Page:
Being mistreated on the job can be both emotionally draining and psychologically damaging. In extreme cases, it may also be legally actionable.
If you were mistreated by your supervisor or if you suffered a great deal of mental anguish as a result of poor conditions at work, you may be wondering:
- Can I sue my boss for emotional distress?
- Can I sue my employer for emotional distress?
The answer is that it depends. This is a complicated area of law.
In this article, our Los Angeles, CA employment law attorneys explain the most important things that workers need to know about employment law claims and emotional distress.
If you have specific questions or concerns, please contact one of our experienced lawyers right away.
Suing Employer for Emotional Distress: The Basics
There are two types of emotional distress claims: intentional infliction of emotional distress and negligent infliction of emotional distress.
The more severe, intentional infliction of emotional distress, involves intentional or grossly reckless extreme and outrageous conduct on the part of the perpetrator.
With the second, negligent infliction of emotional distress, the claim involves allegations that an employer failed to act with reasonable care, thereby causing emotional distress or allowing it to occur.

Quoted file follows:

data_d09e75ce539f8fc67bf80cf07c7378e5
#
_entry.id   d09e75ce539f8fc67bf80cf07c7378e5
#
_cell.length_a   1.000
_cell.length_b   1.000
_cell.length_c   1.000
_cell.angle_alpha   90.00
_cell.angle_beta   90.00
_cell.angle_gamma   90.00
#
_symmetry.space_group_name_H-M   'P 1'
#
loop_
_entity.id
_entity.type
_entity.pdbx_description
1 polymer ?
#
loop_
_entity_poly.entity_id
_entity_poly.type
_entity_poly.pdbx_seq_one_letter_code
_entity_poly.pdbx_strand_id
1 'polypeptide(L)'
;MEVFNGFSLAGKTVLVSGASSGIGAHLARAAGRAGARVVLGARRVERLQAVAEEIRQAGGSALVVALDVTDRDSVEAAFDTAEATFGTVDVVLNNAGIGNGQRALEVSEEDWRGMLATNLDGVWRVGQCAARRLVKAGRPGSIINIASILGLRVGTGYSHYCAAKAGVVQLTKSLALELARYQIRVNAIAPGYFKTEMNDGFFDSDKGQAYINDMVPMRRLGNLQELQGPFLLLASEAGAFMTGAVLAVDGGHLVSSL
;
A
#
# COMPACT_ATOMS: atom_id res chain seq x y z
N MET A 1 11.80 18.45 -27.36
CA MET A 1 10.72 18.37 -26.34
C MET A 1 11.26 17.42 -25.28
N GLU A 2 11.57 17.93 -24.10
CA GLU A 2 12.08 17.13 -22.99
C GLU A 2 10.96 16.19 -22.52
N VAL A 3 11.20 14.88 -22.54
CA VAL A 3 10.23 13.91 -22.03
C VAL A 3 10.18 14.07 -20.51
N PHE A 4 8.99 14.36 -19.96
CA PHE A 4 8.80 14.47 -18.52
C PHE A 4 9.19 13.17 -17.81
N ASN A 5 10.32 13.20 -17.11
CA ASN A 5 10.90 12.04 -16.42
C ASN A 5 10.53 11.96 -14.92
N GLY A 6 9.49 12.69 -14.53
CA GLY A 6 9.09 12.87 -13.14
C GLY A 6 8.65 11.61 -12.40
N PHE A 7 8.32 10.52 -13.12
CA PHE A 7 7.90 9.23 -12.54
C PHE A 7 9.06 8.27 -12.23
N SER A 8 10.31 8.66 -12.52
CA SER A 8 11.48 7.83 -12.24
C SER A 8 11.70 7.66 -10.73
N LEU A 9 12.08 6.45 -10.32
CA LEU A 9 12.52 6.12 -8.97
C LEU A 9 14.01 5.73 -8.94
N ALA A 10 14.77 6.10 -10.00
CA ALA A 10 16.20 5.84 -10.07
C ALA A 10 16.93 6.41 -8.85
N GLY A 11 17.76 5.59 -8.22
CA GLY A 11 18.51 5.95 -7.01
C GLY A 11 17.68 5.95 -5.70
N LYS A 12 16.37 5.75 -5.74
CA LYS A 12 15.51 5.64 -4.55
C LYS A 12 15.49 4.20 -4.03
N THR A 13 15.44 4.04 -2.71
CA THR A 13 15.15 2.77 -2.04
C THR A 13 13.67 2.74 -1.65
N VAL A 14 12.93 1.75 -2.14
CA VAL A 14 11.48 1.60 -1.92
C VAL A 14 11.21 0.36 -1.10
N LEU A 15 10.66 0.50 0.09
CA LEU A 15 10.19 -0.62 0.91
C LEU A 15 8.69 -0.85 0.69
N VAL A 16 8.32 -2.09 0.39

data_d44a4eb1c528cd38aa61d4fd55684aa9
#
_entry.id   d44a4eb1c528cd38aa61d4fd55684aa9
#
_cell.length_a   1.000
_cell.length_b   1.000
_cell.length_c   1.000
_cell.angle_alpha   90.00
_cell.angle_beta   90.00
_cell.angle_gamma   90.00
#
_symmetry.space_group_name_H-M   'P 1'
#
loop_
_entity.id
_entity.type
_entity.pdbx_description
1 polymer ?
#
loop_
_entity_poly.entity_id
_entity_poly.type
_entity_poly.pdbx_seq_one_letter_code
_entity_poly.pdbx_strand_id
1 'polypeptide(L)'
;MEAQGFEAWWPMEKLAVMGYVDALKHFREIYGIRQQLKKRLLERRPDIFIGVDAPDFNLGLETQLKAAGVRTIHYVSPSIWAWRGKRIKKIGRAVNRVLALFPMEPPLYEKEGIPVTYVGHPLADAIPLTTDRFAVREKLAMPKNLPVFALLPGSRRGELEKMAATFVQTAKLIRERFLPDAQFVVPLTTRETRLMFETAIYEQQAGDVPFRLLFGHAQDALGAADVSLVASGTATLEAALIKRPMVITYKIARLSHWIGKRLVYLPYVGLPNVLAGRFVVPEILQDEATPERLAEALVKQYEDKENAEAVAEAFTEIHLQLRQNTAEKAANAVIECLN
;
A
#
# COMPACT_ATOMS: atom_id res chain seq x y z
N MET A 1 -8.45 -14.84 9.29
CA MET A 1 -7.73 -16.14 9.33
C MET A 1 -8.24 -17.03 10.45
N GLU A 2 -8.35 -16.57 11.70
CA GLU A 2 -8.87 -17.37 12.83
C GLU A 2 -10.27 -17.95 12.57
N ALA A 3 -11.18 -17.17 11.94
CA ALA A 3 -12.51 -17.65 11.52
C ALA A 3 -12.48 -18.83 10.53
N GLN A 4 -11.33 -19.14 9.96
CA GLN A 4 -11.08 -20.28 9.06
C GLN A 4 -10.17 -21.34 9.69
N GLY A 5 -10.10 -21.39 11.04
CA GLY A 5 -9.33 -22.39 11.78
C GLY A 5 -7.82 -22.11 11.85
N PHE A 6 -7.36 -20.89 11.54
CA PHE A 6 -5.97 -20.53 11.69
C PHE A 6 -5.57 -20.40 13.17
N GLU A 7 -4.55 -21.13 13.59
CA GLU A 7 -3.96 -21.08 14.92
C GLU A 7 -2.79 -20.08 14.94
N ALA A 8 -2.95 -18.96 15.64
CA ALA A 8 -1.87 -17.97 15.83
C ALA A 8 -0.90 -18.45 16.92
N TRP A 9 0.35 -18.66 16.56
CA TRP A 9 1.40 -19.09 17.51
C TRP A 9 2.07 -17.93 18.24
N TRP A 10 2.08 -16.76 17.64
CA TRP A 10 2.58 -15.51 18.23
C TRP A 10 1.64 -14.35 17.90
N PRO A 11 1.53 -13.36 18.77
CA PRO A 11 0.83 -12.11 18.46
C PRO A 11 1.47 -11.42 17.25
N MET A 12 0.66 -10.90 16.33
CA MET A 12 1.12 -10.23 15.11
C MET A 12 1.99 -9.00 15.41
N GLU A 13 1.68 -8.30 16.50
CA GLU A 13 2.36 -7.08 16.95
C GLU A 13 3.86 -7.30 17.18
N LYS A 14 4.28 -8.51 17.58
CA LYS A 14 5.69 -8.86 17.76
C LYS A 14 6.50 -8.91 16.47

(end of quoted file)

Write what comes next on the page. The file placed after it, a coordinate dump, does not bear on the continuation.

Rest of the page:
How to Know If You Can Sue: Consider the Context of the Claim
If you are trying to determine whether or not it is viable to sue your employer for emotional distress at work, it is essential that you consider the full context of your legal case. The primary issue here is that emotional stress and psychological trauma are, in a way, a type of injury.
That matters because one of the key issues that needs to be addressed in this case is whether you have an employment law claim or a workers’ compensation case.
As described in the Judicial Council of California Civil Jury Instructions, the workers’ compensation insurance system is generally the exclusive remedy that injured workers have against their employer for work-related injuries.
As a general matter, this applies to both physical and psychological injuries. For example, if extreme working hours caused a serious psychological breakdown that required professional mental health treatment (a psychiatric injury), that is likely a workers’ compensation issue.
You generally would not be able to sue your boss for emotional distress in this type of circumstance.
However, if an employee suffered emotional distress as a consequence of their state or federal employment rights being violated, they would likely have additional legal options available.
For instance, if an employee suffered emotional distress as a result of facing racial harassment on the job or workplace sexual harassment, she could bring a claim under the California Fair Housing and Employment Act (FEHA) and she could likely sue for emotional distress as part of that claim.
Please keep in mind that suing a supervisor or employer for emotional distress is a complicated issue.
If you are considering bringing such a claim, it is essential that you consult with a top-rated Los Angeles, CA employment lawyer as soon as possible.
Your lawyer will be able to review your case and make sure that your claim is handled properly.